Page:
Volume 44, Issue 2 - February 2009

Hardware and the Contract Glazier

A Tribute to the Small Guy ... 
Let Us Not Forget Our Roots
by John Linder

One of the many reasons I usually look forward to reading USGlass magazine is for its great editorial content. I know we all appreciate the important need of the technical articles and the information presented to keep us all up on the newest trends and latest industry innovations, but I also think Dez Farnady, Max Perilstein and Paul Bieber bring a lot to the table with their articles on real life issues and the situations we all encounter in our businesses. Even that guy Lyle R. Hill does an okay job every now and then. 


I well remember in the October 2003 issue of USGlass magazine a glowing tribute was given to the Fuldners (then current owners of EFCO) that reflected upon the past 50 years with EFCO (see October 2003 USGlass, page 46). 

There have been previous tributes to our industry giants over the years, but it is seldom I ever see mention of the many s m a l l e r glass and glazing contractors who constitute the very backbone of our industry. In our company, the glass and glazing storefront business accounts for nearly 75 percent of our total business sales. This figure includes both the many small and large glazing contractors, and many aluminum storefront OEMs. The reason for this is because our company’s roots come from the storefront industry. My father came out of the Marine Corps in 1948 and became a glazier with the old Republic Glass and, later, at Downey Glass with the Penske brothers. He later founded U.S. Aluminum Corp. and I have many memories of working several long, hot summers as I learned to fabricate and assemble storefront doors.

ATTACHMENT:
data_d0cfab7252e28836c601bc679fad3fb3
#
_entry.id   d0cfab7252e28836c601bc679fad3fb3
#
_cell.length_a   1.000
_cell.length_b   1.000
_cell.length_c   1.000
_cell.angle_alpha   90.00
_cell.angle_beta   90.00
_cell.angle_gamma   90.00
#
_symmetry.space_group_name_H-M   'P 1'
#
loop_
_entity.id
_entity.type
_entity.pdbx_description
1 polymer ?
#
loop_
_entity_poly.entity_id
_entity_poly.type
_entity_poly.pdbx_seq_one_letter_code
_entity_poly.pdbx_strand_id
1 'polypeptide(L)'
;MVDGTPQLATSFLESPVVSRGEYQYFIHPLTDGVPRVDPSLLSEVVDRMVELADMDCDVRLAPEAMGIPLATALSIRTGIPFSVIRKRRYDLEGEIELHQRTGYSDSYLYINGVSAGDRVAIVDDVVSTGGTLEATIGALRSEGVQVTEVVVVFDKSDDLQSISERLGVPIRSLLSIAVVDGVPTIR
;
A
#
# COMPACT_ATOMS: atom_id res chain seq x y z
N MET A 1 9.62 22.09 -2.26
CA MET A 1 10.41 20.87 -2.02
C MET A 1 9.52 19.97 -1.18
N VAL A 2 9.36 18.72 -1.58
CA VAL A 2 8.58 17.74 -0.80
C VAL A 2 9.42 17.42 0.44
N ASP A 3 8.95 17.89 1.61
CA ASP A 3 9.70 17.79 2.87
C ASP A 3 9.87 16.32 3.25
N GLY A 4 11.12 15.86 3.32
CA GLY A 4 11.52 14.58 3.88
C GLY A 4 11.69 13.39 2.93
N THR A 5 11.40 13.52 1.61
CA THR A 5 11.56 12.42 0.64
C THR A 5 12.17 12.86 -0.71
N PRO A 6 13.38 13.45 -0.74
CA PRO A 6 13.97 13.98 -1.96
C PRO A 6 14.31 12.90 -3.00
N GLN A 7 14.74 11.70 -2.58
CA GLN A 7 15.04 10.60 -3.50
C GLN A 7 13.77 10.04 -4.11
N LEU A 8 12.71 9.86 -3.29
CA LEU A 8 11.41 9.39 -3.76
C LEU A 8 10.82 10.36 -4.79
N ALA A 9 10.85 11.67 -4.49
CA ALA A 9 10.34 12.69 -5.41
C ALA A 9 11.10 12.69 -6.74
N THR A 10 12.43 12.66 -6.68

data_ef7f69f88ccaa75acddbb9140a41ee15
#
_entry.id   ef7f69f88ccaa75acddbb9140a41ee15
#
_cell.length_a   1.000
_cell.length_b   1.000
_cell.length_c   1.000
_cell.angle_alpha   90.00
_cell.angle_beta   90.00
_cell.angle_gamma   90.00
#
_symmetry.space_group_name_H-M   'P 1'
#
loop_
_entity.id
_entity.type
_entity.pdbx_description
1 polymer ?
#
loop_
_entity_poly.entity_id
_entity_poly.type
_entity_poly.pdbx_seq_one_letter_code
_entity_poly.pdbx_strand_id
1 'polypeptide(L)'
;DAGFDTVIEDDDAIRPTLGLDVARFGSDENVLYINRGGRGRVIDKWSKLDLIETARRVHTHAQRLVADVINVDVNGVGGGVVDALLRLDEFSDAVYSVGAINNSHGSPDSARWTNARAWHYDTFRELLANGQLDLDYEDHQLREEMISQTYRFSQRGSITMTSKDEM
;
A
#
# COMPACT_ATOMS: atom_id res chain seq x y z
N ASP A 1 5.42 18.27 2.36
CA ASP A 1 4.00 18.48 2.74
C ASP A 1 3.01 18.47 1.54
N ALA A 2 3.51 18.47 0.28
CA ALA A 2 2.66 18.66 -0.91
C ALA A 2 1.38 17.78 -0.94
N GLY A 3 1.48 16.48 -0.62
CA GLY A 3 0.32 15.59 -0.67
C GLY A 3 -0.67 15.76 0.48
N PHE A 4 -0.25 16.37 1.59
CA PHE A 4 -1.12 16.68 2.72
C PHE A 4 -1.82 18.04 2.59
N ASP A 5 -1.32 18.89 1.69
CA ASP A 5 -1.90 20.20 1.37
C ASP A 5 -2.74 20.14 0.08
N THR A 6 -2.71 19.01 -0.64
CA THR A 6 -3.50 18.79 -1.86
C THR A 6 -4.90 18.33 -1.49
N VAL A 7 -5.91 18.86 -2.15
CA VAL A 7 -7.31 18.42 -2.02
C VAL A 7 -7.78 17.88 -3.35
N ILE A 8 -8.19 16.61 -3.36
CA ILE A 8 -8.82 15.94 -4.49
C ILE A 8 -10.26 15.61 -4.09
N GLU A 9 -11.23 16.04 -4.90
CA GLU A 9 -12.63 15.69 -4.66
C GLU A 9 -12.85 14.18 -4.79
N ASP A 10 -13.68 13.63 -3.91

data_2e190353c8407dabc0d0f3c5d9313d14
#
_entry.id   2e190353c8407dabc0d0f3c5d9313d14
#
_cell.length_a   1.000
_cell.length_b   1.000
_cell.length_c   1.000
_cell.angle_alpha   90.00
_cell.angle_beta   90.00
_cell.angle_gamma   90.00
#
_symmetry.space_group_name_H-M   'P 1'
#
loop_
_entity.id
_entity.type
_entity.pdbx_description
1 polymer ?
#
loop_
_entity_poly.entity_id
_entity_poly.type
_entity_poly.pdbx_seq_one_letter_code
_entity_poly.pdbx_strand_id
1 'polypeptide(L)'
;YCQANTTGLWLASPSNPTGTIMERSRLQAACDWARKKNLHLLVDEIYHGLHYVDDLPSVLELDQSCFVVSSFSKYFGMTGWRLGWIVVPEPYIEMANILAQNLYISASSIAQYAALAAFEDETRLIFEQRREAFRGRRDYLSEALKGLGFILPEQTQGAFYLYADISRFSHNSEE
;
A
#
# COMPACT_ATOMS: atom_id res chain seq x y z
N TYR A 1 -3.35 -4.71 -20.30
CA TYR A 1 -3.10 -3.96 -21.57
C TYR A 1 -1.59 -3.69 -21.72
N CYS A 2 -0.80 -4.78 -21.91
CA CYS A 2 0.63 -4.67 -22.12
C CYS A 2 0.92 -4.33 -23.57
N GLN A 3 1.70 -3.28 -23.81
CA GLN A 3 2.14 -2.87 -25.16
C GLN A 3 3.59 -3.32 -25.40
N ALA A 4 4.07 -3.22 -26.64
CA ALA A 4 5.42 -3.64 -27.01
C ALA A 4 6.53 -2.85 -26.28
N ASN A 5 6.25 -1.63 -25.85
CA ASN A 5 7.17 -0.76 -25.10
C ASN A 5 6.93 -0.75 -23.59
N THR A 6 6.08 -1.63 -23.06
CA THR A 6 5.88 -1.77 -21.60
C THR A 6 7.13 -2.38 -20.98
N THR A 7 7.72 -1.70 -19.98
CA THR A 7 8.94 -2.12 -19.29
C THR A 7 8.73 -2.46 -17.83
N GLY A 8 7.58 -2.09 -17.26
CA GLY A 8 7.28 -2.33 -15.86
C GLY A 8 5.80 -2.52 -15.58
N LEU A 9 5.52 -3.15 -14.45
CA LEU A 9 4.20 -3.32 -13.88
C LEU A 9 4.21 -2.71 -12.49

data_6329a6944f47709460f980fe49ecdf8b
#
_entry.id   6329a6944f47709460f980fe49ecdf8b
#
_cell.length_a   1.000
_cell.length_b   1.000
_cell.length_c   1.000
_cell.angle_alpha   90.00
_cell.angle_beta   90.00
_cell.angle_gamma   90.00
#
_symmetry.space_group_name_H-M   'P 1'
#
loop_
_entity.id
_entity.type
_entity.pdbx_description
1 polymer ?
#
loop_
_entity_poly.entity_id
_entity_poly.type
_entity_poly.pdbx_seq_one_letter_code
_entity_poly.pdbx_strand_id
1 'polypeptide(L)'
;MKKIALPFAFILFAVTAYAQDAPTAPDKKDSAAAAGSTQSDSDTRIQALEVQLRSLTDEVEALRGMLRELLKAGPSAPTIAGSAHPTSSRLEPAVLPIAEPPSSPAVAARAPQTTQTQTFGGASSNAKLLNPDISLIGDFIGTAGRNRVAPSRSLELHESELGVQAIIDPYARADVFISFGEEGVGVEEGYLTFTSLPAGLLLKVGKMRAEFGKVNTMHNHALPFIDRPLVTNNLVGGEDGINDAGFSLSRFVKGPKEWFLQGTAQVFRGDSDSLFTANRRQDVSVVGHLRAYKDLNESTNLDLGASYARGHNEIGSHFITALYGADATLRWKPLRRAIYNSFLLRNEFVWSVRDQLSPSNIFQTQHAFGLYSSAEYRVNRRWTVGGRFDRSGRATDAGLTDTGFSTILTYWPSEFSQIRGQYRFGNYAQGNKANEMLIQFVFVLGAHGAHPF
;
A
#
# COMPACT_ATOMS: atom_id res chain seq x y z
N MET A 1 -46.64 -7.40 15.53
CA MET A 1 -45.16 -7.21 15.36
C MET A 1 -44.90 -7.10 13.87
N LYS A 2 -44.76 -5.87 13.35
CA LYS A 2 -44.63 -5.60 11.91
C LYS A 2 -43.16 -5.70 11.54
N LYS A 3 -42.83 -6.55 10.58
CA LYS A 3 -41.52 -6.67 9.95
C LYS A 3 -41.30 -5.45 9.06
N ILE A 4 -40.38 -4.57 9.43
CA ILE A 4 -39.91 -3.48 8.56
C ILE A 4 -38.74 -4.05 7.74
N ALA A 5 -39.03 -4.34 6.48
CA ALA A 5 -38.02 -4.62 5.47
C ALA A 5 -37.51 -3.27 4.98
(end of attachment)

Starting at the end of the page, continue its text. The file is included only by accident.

Our company’s new distribution facility in Orange, Calif., is in a great location. We have many glazing contractors in the greater L.A. area who come to call on us for product. These are glaziers who possess great mechanical skills, honed by decades of a hard work ethic and experience. These hardworking businessmen have ridden the many ups and downs of the industry and economy, and have persevered. These are the small guys who purchase and install the aluminum and the glass produced b y EFCO, Vistawall, Kawneer and many others, thus allowing the industry giants to flourish and enjoy their success. Without these many small glazing contractors the business would be sorely lacking, both in survivability and in its very character. These people are the real giants of our industry. 

Our storefront business is quite different from our builder’s hardware business and in most instances we are able to communicate directly with the business owner and able to feel a part of our customers’ businesses. This is one of the few industries where a man’s word is still credible and has real meaning. It really can be “taken to the bank at the end of the day.” 


We spend a lot of time talking with, and learning from, our many old storefront customers at our company. We value their input and we go to great lengths to work with them. This should be true for any successful business: always take the time to listen to your customers and then react accordingly.” The ongoing success of Calibre, as well as of many other companies, can be attributed directly to the many small, medium and large glazing contractors throughout the United States. If we are going to be paying tributes, then please let us not forget the small guy.  


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